Fundraiser finances Food For the Poor’s bee farms in Jamaica

Jamaica has a greater advantage over countries with cooler climates, because its tropical temperatures are conducive for year-round honey production and harvesting.

Jamaica has a greater advantage over countries with cooler climates, because its tropical temperatures are conducive for year-round honey production and harvesting.

Donors Buzzing to Build Bee Farms in Jamaica: FlaMingle Event Includes Honey Tasting from Bee Farms Built by Food For The Poor Donors

Food for the Poor

Bees are an important part of the eco-system. They pollinate plants and provide honey, which can supply a poor family in developing countries with important nutrition and a potential source of income.

At Food For The Poor’s first FlaMingle event in Fort Lauderdale this month, guests can help establish bee farms and provide training and equipment for beekeepers in impoverished communities across Jamaica.

Thursday, Nov 30

FlaMingle will be held at 6 p.m. Thursday, Nov. 30 at the Grateful Palate, 3003 NE 32nd Ave., Fort Lauderdale, with honey-infused hors d’oeuvres, cocktails, live entertainment, a 26raffle and a silent auction with items from Jamaica and the Caribbean.

Guests also will be able to sample honey produced by bee farms in Jamaica established with the help of Food For The Poor’s generous donors.

Establishing bee farms in Jamaica

Proceeds will focus on establishing bee farms in Jamaica. Each bee farm will be equipped with hives, a smoker, veil and gloves, a screened tent and other basic tools. Bee farming in Jamaica is a vibrantly expanding industry and honey can be easily sold for a profit. Farmers can sell their honey for baking, as a sweetening agent or for medicinal purposes.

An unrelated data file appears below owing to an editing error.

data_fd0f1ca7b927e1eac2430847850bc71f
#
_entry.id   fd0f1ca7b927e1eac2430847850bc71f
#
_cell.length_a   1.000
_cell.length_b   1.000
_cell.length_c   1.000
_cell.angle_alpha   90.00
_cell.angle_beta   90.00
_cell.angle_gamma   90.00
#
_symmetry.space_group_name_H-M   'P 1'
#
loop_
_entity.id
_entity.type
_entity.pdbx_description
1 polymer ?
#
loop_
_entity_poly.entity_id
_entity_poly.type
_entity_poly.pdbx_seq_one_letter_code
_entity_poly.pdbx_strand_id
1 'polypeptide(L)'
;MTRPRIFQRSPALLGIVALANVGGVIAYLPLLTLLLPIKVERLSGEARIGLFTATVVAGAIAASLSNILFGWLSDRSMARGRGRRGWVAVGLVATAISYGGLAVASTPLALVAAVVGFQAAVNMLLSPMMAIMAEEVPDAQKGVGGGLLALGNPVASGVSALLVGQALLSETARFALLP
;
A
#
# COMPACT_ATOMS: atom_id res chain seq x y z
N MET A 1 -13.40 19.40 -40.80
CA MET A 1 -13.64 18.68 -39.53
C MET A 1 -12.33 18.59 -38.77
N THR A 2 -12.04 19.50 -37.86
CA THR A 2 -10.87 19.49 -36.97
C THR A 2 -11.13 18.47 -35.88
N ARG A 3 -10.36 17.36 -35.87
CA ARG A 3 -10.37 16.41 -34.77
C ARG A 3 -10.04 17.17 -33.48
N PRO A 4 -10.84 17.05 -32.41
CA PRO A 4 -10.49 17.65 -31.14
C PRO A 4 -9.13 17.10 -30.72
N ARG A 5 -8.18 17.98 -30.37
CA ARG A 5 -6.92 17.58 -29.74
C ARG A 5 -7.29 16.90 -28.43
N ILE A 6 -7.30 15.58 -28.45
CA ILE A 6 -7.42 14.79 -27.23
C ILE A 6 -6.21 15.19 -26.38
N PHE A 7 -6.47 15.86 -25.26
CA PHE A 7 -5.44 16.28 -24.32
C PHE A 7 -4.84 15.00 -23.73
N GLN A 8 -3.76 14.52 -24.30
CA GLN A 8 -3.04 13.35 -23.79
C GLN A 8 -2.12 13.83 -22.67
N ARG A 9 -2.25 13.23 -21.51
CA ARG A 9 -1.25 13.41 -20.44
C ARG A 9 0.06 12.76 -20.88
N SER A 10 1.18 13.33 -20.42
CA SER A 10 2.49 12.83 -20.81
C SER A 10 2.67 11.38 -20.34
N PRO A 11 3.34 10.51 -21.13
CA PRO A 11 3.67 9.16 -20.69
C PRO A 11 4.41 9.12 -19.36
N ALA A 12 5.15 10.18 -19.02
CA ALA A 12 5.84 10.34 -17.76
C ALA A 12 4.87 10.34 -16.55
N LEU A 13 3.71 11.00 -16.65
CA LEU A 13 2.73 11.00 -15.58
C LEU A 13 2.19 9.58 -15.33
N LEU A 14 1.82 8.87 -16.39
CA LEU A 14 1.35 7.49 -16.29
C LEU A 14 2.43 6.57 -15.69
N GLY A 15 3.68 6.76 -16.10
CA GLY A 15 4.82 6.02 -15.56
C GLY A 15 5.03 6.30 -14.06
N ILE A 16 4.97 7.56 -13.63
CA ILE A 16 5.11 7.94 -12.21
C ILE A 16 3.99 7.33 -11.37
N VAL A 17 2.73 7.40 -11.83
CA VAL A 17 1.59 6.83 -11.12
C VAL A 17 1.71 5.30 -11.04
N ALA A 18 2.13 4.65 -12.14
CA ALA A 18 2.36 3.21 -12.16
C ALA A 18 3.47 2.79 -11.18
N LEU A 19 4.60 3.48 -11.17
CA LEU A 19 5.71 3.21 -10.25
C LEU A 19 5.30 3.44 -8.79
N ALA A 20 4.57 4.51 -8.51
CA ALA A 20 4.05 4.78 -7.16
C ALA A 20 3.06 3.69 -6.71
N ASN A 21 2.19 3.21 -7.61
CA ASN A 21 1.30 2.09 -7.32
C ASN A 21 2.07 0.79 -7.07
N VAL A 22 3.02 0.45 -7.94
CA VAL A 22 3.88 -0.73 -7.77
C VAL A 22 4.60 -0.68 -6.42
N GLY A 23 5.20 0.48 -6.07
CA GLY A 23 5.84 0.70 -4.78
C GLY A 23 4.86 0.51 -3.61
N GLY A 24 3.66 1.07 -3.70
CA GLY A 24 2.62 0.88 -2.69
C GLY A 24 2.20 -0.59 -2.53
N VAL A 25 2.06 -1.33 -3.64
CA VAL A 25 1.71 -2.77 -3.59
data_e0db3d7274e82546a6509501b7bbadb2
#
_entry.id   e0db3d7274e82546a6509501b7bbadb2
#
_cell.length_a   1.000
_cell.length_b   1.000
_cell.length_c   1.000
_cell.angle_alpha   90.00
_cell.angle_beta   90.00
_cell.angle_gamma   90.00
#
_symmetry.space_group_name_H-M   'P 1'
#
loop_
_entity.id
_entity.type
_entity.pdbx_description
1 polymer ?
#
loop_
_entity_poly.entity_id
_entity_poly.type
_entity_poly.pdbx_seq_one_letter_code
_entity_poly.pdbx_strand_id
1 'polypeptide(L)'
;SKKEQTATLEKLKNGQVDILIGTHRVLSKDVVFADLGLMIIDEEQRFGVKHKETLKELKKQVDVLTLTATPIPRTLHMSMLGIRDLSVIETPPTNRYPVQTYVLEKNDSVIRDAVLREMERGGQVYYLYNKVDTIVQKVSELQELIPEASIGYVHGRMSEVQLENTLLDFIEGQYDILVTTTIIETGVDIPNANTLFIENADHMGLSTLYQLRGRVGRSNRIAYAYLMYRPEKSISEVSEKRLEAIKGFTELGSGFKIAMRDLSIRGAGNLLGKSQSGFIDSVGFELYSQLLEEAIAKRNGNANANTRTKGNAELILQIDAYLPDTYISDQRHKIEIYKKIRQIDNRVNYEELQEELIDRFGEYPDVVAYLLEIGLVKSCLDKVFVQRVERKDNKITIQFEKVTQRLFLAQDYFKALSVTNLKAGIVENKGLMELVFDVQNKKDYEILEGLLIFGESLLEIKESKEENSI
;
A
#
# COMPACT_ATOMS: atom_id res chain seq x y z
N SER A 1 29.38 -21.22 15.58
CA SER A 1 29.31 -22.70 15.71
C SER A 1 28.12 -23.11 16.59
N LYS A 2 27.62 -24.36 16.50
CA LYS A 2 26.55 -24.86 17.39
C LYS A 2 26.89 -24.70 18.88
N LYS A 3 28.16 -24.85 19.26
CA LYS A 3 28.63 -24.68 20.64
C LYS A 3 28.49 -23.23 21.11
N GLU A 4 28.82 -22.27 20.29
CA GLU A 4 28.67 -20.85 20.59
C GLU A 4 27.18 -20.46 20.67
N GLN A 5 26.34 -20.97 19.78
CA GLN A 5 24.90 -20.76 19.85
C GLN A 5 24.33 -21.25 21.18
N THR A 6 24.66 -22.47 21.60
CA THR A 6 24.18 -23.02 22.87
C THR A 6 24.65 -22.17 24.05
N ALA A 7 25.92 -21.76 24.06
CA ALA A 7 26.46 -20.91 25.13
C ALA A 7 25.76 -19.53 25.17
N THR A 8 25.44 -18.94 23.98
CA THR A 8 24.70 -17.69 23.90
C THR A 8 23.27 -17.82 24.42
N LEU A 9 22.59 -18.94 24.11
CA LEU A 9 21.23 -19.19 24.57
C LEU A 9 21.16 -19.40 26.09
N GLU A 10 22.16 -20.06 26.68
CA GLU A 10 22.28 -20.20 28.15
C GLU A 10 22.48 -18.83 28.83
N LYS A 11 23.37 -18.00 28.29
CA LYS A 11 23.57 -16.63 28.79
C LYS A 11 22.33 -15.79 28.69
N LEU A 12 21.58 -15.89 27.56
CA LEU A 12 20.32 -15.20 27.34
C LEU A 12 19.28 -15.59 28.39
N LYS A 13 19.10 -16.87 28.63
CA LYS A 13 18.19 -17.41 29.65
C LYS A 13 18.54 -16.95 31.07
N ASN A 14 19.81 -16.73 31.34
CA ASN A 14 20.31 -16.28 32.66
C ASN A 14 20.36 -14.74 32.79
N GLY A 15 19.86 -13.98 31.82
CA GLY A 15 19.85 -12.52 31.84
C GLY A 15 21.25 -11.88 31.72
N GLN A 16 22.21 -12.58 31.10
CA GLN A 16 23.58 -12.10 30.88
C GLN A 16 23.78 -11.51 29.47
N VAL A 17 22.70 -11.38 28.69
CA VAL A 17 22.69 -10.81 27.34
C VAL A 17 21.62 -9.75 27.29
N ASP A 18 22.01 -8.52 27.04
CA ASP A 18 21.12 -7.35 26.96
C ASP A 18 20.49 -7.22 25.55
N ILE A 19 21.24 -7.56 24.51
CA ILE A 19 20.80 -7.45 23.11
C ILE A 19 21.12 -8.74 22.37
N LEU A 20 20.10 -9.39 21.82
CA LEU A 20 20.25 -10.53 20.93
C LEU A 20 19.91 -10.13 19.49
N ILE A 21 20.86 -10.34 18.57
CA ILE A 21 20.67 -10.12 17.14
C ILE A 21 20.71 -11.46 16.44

Jamaica has a greater advantage over countries with cooler climates, because its tropical temperatures are conducive for year-round honey production and harvesting. And due to the indigenous herbs and flowers of Jamaica, the honey produced is very unique and distinct from honey produced elsewhere in the world.

For a poor family without access to refrigeration, honey is a blessing because of its long shelf life. And with the alarming trend of bee populations being decimated around the world, healthy beekeeping projects are all the more important.

Empower the poor to help themselves

“One of the best ways to help the poor is to empower them to help themselves,” said Food For The Poor Executive Director Angel Aloma. “To help break the cycle of poverty, Food For The Poor has developed long-term, sustainable solutions like beekeeping to improve the economic situations of poor communities.”

Standpoint Research is a presenting sponsor for FlaMingle.

Donor and stock researcher Ronnie Moas, founder of Standpoint Research, has a Top Ten ranking for his stock picking since 2008 versus more than 4,000 professionals in his industry. Moas now covers digital currencies as well.

Moas, who has traveled to Haiti with the charity, has helped transform the lives of destitute families through Food For The Poor.

“FlaMingle will be a very nice evening to support a fantastic cause,” Moas said. “Food For The Poor will take the proceeds to set up beehives in the poorest communities in Jamaica and educate the local population on how to monetize that via the honey market.”

Other sponsors include Victoria Mutual Building Society of Fort Lauderdale, Downtown Photo and Jack Daniels Tennessee Honey.

Tickets for FlaMingle are $75.

The evening will include specialty cocktails provided by Jack Daniels Tennessee Honey, plus a full bar.

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